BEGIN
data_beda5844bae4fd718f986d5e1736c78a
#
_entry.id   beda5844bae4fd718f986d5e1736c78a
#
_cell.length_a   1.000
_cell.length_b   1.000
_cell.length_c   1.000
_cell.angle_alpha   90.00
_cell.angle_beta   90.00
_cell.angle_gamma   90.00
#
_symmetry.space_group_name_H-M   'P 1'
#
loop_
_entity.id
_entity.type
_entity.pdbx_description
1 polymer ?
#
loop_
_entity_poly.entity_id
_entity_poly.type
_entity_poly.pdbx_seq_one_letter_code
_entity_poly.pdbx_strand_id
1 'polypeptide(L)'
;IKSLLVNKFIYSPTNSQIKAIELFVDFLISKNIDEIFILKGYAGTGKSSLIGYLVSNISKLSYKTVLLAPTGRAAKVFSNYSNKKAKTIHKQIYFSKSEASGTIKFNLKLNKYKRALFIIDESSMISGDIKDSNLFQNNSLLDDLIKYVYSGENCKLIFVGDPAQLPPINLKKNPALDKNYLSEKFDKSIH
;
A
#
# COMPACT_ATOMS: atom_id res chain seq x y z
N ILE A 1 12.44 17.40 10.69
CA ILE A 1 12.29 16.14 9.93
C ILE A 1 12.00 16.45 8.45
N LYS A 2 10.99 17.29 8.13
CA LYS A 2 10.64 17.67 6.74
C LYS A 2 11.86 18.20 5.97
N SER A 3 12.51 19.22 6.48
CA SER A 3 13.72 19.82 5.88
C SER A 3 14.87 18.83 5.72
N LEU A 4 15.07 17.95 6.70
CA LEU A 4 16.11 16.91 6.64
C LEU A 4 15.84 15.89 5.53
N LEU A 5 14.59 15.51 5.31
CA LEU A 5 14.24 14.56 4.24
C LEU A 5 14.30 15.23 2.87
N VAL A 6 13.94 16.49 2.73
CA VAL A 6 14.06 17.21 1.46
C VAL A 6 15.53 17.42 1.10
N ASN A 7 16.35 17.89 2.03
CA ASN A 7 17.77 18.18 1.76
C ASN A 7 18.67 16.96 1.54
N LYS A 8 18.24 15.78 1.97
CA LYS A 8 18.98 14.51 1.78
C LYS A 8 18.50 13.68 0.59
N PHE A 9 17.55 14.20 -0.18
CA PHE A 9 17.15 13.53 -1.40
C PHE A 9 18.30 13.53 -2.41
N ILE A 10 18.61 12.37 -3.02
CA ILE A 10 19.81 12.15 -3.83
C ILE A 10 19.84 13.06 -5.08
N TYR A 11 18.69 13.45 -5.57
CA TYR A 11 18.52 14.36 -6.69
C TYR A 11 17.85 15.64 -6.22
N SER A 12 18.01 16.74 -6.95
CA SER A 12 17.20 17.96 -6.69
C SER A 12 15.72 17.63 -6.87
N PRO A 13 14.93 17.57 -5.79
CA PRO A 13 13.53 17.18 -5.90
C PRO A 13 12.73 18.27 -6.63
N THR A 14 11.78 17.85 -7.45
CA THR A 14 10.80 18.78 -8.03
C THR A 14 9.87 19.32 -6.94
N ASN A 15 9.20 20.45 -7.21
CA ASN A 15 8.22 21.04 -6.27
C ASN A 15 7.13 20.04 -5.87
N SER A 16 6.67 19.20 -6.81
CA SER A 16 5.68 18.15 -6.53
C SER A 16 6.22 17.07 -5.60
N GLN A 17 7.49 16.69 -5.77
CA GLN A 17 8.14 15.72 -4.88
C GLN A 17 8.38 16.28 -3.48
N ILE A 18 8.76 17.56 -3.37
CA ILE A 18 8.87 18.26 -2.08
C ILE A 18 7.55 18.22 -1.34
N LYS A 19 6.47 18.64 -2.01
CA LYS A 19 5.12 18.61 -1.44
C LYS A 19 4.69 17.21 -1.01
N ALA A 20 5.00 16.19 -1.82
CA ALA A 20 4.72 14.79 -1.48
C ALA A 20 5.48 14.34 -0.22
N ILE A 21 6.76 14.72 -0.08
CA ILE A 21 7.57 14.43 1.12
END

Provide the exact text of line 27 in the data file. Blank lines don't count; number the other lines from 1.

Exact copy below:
;